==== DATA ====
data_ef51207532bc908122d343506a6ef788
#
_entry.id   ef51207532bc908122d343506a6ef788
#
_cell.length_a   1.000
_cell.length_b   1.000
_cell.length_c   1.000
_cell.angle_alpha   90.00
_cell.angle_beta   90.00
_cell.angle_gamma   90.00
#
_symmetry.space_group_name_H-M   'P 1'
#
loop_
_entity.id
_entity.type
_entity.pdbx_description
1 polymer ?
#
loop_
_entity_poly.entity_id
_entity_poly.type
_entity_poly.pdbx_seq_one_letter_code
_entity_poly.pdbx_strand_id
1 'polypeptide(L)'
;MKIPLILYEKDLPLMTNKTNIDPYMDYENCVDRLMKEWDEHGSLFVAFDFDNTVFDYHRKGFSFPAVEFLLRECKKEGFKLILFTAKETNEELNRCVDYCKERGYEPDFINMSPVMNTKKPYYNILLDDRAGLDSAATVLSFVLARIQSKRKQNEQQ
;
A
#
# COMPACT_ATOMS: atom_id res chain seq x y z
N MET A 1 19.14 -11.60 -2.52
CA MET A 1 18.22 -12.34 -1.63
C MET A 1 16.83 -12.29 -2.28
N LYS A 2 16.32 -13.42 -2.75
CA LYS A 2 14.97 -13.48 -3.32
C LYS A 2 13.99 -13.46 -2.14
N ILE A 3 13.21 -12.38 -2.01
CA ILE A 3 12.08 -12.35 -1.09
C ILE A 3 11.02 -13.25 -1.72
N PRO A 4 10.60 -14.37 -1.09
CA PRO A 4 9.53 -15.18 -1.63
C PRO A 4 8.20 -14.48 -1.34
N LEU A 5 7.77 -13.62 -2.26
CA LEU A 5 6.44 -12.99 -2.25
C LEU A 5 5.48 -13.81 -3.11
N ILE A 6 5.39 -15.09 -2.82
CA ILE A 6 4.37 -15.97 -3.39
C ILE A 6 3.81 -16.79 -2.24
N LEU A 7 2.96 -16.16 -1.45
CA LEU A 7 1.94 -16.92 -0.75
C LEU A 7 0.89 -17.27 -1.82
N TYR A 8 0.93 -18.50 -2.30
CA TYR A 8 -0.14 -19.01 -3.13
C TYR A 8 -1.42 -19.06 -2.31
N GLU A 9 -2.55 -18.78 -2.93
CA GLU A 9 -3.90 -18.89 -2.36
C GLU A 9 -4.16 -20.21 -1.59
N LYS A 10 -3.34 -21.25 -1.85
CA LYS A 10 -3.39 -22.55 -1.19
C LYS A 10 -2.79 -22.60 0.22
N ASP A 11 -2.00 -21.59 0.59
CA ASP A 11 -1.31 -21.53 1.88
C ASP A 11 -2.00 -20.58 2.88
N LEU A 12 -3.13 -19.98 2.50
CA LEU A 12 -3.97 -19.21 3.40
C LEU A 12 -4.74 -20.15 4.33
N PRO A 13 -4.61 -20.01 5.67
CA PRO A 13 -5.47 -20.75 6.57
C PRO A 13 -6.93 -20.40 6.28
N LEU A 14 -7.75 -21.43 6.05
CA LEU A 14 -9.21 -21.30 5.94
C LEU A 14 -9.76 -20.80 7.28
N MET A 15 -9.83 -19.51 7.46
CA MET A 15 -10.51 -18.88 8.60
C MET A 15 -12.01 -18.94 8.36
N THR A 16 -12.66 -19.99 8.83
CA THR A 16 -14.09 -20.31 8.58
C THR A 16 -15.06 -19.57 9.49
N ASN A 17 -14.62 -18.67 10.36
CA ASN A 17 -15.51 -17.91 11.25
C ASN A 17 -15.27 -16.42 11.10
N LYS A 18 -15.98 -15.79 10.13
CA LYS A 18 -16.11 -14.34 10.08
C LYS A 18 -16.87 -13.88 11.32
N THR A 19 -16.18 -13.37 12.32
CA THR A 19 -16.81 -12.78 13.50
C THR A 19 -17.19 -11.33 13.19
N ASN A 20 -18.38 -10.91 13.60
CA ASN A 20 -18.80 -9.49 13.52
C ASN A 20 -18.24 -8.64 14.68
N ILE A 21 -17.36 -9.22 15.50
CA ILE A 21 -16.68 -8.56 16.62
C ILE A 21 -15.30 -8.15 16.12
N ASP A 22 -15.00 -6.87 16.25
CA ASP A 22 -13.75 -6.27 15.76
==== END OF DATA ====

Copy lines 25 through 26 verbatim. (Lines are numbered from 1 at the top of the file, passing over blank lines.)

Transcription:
1 'polypeptide(L)'
;MKIPLILYEKDLPLMTNKTNIDPYMDYENCVDRLMKEWDEHGSLFVAFDFDNTVFDYHRKGFSFPAVEFLLRECKKEGFKLILFTAKETNEELNRCVDYCKERGYEPDFINMSPVMNTKKPYYNILLDDRAGLDSAATVLSFVLARIQSKRKQNEQQ